Not a long hard look in the mirror, you already look great. But consider your strengths and weaknesses to help you refine what jobs you look for. What are you passionate about? What experience and skills do you have? It doesn’t always have to be professional experience either, if it demonstrates a relevant skill such as leadership or creativity it’s still important.

    From there you can refine which job board websites you sign up for. Look for more niche ones that list jobs in the sectors that you are looking for, and some larger more general ones to balance things out. Make sure to check any e-mails you get from these websites as well, as they will suggest recently posted jobs that may be relevant to you.

    Ask yourself what you want to get from a job to help you refine your searching. What salary are you looking for? What kind of hours? Will you need training? Remember these when you’re looking to apply for a job.Shes drawing on your screen

  1. Organise your time effectively.

    Don’t be afraid to give yourself a daily schedule. It’s what you’ll have at work, anyway, so why not get used to it now? Set yourself daily targets and meet them each day. How many jobs are you going to apply for each day? Are there any improvements and refinements you can make to your CV or covering letter?

    If you can’t find any jobs that match your skills and interests, you can always spend time researching the areas that interest you to track down relevant vacancies. Maybe there are more specialised job-boards hidden away on the web, or magazines geared towards your skills and experiences that are currently advertising jobs. And don’t forget to keep track of where you’ve applied for jobs and when, so you know when to follow up applications.

  2. Personalise your CV and covering letter for each application.

    For every application you make, spend a bit of time adjusting your CV to match the criteria the employers are looking for. This doesn’t mean writing a new CV, that would be mad. Unless being mad is directly beneficial to your job search. But if they are particularly emphasising excellent team-working skills and that applies to you, you can bump that up your CV a little. Take a look at the job listing, look for the things they’re looking for, and emphasise these attributes in your CV and covering letter. And make sure to trim any excess flab from your CV, if things aren’t particularly relevant to the position.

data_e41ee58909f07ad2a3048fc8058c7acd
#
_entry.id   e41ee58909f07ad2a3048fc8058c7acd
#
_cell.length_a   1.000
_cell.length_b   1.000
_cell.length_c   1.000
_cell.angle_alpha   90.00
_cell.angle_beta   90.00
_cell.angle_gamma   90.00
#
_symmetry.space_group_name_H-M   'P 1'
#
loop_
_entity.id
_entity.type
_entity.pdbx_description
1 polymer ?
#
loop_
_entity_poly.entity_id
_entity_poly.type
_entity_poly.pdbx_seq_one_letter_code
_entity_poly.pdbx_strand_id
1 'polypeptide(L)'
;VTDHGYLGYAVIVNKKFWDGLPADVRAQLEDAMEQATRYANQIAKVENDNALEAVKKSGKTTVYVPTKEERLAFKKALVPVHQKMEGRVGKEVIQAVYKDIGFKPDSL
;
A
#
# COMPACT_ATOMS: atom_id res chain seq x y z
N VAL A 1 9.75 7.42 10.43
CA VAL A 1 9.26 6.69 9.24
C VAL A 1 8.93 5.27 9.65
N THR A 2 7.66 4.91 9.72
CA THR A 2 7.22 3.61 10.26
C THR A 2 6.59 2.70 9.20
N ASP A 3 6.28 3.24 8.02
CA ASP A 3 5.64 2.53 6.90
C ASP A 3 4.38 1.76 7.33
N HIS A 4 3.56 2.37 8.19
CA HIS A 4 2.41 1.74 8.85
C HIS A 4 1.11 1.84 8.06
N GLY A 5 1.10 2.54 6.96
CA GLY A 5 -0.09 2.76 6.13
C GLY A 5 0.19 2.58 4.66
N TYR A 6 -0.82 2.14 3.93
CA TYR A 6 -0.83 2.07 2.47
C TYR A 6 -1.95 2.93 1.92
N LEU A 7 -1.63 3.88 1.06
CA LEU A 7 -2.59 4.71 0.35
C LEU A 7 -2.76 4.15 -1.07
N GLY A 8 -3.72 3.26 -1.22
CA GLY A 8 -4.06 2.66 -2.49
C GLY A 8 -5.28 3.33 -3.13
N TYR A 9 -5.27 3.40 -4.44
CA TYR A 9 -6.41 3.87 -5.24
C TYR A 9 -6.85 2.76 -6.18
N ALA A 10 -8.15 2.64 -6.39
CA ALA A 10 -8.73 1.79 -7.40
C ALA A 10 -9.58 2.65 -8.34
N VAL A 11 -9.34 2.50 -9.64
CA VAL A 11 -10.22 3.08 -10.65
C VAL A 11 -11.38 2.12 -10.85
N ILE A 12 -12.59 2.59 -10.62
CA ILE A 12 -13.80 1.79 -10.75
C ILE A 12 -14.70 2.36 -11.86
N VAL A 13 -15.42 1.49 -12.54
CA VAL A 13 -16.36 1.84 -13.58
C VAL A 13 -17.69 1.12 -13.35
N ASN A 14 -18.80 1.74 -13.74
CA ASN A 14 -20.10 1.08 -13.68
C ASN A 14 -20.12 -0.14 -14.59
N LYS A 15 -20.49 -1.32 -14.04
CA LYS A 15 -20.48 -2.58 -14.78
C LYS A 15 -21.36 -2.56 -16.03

You can even adjust your interests & hobbies to highlight relevant past-times you participate in that might impress employers or add activities you’ve done in the past, search as performing a play or coaching a football team that might not necessarily impress every employer but could give you that extra personal edge if it matches skills you might want to demonstrate that are needed for the job.

  3. Follow up applications with a phone call.

    You’ve sent your CV, you’re really excited about the job, why not call them and put a voice to your application? Employers can get a lot of applicants, and hundreds of CV’s, and they may not even get round to looking at yours. Even if it is fantastic and beautifully formatted (and if it isn’t, spend some time making sure it is!). Don’t be afraid of being too pushy either. You can wait 24-48 hours and call them up, let them know you’re really excited about the opportunity and ask them if they have received your application. This way you can be sure that they have taken a look at your CV, rather than sitting around twiddling your thumbs and hoping that they have.

    You can also e-mail them an article you’ve read that is interesting and in some way relevant to the job you’ve applied for. This can spark a debate, and show that you have really been thinking about the current vacancies.????????????????????????????????????????????????????????????????????????????????????????

  4. Utilise the social networking sites.

    There are all sorts of websites you can use to help you in your job hunting. If you don’t already, get yourself a Linked.in account and start to network. Join any relevant groups you can, start discussions. You can get your name out there, and impress potential employers. You may also talk to others on the site that can point you in helpful directions to assist you in your search.

    Social networking websites such as Twitter and Facebook can be fantastic for building up an online presence. Stand out. Approach employers and relevant companies, ask them about vacancies, show them that you’re incredibly keen and it’s more likely they’ll remember you when you apply for anything.

  5. Don’t give up!